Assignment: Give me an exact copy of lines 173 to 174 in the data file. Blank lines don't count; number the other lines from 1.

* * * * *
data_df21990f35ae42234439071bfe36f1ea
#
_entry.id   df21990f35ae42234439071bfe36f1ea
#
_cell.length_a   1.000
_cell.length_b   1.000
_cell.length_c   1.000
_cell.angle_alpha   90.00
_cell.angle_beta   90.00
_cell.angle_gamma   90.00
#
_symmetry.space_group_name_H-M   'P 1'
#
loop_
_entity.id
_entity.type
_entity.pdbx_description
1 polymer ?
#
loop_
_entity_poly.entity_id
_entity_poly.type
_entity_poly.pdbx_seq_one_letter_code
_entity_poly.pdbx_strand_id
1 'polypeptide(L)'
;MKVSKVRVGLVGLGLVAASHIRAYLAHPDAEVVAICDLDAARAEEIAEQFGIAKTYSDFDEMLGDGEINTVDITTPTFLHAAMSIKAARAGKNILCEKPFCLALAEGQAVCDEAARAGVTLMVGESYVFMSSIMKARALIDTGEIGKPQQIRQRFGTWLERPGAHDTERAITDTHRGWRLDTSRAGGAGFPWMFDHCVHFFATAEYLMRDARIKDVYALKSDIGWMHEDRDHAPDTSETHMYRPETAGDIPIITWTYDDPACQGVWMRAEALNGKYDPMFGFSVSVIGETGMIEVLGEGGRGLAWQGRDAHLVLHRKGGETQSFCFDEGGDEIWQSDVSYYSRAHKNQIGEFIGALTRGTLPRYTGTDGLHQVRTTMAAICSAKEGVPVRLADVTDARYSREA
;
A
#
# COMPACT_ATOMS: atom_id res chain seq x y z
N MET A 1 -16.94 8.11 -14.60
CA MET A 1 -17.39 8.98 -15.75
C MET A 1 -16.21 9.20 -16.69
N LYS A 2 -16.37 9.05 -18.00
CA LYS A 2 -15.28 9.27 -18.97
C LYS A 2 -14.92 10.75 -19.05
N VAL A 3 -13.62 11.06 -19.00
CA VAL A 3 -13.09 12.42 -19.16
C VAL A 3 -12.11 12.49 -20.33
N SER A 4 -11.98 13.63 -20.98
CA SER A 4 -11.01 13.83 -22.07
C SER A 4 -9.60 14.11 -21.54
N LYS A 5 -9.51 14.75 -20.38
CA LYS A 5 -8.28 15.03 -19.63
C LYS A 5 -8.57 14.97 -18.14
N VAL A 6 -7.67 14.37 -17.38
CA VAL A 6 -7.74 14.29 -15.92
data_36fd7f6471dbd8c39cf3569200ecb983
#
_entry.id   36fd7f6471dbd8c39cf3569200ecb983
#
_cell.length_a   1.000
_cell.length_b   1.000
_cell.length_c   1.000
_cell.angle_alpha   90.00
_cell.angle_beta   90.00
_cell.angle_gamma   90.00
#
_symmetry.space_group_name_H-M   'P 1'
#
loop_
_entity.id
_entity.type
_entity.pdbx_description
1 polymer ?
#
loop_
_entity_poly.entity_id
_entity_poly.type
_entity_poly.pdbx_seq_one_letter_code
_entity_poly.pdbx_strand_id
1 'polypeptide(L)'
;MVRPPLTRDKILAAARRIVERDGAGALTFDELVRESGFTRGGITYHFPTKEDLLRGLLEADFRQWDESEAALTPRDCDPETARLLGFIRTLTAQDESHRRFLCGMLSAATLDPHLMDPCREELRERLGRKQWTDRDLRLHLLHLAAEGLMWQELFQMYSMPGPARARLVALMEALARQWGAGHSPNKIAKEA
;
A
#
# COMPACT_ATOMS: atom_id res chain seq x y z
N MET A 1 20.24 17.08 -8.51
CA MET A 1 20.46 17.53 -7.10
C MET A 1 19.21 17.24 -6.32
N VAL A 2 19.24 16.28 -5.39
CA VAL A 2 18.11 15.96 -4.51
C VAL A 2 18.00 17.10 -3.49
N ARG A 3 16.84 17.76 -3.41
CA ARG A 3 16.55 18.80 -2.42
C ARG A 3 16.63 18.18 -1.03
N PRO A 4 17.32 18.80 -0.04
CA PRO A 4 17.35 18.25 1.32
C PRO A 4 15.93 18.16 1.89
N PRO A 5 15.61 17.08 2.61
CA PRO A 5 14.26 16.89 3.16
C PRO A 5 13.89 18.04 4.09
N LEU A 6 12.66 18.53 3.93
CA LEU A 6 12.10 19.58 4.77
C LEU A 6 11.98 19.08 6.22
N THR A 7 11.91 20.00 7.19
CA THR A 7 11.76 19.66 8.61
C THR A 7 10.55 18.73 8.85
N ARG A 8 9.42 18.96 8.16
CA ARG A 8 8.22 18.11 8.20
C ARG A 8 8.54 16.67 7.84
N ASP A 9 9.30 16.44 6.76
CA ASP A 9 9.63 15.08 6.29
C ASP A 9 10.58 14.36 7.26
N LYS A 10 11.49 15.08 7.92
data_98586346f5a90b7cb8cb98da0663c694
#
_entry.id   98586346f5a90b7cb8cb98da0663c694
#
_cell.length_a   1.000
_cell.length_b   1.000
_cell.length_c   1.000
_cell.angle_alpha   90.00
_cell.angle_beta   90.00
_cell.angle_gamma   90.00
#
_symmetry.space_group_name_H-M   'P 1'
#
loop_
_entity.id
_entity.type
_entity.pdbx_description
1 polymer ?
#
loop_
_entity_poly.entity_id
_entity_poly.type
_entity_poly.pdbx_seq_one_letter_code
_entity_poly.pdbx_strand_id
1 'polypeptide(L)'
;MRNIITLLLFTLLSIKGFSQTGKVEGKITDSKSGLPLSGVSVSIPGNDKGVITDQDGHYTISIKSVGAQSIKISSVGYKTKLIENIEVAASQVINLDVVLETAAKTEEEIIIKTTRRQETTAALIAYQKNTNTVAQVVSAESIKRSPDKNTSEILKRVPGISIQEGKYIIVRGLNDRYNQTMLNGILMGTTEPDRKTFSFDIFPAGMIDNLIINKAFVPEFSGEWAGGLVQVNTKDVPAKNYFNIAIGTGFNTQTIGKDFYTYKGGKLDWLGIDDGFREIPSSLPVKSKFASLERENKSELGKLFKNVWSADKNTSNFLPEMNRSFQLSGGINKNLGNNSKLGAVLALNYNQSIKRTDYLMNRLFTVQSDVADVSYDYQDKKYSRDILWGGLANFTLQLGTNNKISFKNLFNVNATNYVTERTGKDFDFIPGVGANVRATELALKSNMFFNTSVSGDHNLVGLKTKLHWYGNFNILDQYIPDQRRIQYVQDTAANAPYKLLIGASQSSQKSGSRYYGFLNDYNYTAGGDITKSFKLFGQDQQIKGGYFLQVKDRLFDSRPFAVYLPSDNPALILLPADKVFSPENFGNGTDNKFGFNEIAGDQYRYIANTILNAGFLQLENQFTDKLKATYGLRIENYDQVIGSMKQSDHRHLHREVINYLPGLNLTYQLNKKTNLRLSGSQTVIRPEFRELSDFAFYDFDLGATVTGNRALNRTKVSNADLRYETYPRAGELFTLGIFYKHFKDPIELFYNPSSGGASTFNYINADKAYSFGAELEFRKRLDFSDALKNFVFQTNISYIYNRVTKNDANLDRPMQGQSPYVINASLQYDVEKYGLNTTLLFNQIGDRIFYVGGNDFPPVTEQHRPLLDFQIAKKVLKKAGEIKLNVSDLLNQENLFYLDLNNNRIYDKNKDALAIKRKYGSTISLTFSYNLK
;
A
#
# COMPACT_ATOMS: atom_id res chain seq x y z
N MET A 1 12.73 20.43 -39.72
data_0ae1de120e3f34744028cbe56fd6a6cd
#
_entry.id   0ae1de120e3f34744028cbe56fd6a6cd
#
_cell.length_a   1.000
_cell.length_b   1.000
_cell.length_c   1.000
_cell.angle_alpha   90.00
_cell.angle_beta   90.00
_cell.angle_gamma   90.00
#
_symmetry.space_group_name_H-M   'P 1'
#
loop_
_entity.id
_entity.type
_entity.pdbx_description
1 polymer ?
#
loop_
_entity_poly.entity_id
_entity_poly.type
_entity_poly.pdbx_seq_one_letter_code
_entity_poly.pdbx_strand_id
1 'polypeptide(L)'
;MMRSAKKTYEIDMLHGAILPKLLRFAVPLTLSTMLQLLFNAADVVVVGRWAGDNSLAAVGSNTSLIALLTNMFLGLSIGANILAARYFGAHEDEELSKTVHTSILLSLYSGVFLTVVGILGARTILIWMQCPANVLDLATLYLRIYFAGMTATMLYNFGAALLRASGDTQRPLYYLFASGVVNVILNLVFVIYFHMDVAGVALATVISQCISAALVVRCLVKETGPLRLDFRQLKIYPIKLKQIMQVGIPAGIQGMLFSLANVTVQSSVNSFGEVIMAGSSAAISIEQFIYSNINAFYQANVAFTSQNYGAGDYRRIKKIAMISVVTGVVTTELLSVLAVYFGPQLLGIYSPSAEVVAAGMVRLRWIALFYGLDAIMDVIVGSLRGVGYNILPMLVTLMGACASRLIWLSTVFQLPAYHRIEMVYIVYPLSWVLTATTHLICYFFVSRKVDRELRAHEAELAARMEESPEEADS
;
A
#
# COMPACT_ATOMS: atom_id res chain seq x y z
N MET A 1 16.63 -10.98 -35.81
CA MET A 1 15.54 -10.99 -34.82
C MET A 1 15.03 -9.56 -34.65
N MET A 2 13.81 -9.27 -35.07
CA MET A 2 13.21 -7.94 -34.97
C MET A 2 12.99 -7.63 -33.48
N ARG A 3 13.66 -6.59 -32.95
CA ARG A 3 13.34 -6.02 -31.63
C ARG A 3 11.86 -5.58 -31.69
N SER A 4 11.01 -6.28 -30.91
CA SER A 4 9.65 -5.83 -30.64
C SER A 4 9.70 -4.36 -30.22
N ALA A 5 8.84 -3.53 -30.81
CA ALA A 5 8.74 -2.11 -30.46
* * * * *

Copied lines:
N ARG A 3 13.66 -6.59 -32.95
CA ARG A 3 13.34 -6.02 -31.63